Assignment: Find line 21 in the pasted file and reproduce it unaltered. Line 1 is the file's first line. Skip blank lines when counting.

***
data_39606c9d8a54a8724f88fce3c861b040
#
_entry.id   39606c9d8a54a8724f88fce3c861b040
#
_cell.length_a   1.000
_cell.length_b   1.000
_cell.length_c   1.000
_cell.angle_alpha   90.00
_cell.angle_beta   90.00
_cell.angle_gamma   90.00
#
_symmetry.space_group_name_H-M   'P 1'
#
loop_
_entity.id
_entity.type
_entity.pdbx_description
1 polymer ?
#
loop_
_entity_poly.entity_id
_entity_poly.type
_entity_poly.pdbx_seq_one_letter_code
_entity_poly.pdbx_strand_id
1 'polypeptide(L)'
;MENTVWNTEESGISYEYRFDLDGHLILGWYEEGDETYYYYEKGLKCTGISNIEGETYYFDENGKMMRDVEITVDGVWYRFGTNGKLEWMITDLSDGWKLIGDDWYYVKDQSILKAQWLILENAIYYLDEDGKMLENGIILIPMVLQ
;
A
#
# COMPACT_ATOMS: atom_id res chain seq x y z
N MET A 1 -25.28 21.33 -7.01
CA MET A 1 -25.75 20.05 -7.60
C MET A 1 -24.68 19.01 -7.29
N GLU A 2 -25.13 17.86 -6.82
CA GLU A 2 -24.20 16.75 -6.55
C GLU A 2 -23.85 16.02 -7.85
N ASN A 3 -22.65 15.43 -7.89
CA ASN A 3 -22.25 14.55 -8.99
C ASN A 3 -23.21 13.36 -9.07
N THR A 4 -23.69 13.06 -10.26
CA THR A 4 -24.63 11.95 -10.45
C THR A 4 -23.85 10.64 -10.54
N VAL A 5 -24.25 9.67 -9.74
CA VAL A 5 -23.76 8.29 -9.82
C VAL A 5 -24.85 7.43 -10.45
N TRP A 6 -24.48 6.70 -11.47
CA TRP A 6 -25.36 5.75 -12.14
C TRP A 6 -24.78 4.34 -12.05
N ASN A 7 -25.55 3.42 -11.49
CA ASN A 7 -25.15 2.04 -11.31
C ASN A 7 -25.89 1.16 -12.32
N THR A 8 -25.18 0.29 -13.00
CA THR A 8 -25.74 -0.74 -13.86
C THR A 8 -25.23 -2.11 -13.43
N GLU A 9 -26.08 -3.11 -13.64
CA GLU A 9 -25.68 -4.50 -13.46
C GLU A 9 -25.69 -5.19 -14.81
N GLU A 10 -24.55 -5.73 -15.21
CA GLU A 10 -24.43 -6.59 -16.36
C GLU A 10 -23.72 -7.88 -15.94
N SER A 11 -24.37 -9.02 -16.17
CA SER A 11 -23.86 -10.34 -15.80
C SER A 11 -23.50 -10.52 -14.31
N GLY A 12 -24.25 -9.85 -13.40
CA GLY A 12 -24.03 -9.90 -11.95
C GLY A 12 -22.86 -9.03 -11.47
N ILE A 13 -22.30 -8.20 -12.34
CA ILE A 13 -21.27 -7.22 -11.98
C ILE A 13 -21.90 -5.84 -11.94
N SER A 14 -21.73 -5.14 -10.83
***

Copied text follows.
_entity_poly.entity_id